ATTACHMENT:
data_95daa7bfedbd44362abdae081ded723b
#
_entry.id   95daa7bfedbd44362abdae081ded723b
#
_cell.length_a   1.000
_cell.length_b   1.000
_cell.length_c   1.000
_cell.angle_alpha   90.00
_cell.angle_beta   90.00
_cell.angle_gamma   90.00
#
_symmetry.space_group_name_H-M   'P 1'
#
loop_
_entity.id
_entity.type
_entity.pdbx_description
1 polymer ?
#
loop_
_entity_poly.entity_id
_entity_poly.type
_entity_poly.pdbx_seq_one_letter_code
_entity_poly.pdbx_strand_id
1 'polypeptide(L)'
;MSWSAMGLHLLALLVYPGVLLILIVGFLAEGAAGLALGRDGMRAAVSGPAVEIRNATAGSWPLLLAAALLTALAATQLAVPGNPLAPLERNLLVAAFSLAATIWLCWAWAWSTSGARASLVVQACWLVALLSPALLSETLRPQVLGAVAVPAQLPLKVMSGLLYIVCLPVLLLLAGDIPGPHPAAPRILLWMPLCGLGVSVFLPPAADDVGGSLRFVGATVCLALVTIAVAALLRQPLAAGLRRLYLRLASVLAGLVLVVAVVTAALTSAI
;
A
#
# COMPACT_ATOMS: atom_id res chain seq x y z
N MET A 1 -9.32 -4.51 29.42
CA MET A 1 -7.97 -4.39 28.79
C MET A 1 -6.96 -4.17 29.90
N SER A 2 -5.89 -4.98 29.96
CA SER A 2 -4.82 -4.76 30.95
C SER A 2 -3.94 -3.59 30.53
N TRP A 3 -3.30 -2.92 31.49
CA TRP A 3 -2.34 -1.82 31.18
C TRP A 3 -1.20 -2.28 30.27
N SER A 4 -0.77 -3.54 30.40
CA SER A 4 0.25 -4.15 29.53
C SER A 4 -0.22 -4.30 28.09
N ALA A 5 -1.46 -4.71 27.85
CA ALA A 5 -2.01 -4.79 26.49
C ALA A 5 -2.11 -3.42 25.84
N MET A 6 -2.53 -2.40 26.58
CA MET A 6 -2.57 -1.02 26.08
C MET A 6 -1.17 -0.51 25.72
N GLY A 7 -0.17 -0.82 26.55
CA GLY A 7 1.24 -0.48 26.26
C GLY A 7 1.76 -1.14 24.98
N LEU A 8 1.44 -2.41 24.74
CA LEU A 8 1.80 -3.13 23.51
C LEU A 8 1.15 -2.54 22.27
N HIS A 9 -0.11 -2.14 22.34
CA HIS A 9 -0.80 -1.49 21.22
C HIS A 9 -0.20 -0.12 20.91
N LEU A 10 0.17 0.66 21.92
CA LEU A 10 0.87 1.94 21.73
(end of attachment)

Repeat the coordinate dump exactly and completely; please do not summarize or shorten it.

data_95daa7bfedbd44362abdae081ded723b
#
_entry.id   95daa7bfedbd44362abdae081ded723b
#
_cell.length_a   1.000
_cell.length_b   1.000
_cell.length_c   1.000
_cell.angle_alpha   90.00
_cell.angle_beta   90.00
_cell.angle_gamma   90.00
#
_symmetry.space_group_name_H-M   'P 1'
#
loop_
_entity.id
_entity.type
_entity.pdbx_description
1 polymer ?
#
loop_
_entity_poly.entity_id
_entity_poly.type
_entity_poly.pdbx_seq_one_letter_code
_entity_poly.pdbx_strand_id
1 'polypeptide(L)'
;MSWSAMGLHLLALLVYPGVLLILIVGFLAEGAAGLALGRDGMRAAVSGPAVEIRNATAGSWPLLLAAALLTALAATQLAVPGNPLAPLERNLLVAAFSLAATIWLCWAWAWSTSGARASLVVQACWLVALLSPALLSETLRPQVLGAVAVPAQLPLKVMSGLLYIVCLPVLLLLAGDIPGPHPAAPRILLWMPLCGLGVSVFLPPAADDVGGSLRFVGATVCLALVTIAVAALLRQPLAAGLRRLYLRLASVLAGLVLVVAVVTAALTSAI
;
A
#
# COMPACT_ATOMS: atom_id res chain seq x y z
N MET A 1 -9.32 -4.51 29.42
CA MET A 1 -7.97 -4.39 28.79
C MET A 1 -6.96 -4.17 29.90
N SER A 2 -5.89 -4.98 29.96
CA SER A 2 -4.82 -4.76 30.95
C SER A 2 -3.94 -3.59 30.53
N TRP A 3 -3.30 -2.92 31.49
CA TRP A 3 -2.34 -1.82 31.18
C TRP A 3 -1.20 -2.28 30.27
N SER A 4 -0.77 -3.54 30.40
CA SER A 4 0.25 -4.15 29.53
C SER A 4 -0.22 -4.30 28.09
N ALA A 5 -1.46 -4.71 27.85
CA ALA A 5 -2.01 -4.79 26.49
C ALA A 5 -2.11 -3.42 25.84
N MET A 6 -2.53 -2.40 26.58
CA MET A 6 -2.57 -1.02 26.08
C MET A 6 -1.17 -0.51 25.72
N GLY A 7 -0.17 -0.82 26.55
CA GLY A 7 1.24 -0.48 26.26
C GLY A 7 1.76 -1.14 24.98
N LEU A 8 1.44 -2.41 24.74
CA LEU A 8 1.80 -3.13 23.51
C LEU A 8 1.15 -2.54 22.27
N HIS A 9 -0.11 -2.14 22.34
CA HIS A 9 -0.80 -1.49 21.22
C HIS A 9 -0.20 -0.12 20.91
N LEU A 10 0.17 0.66 21.92
CA LEU A 10 0.87 1.94 21.73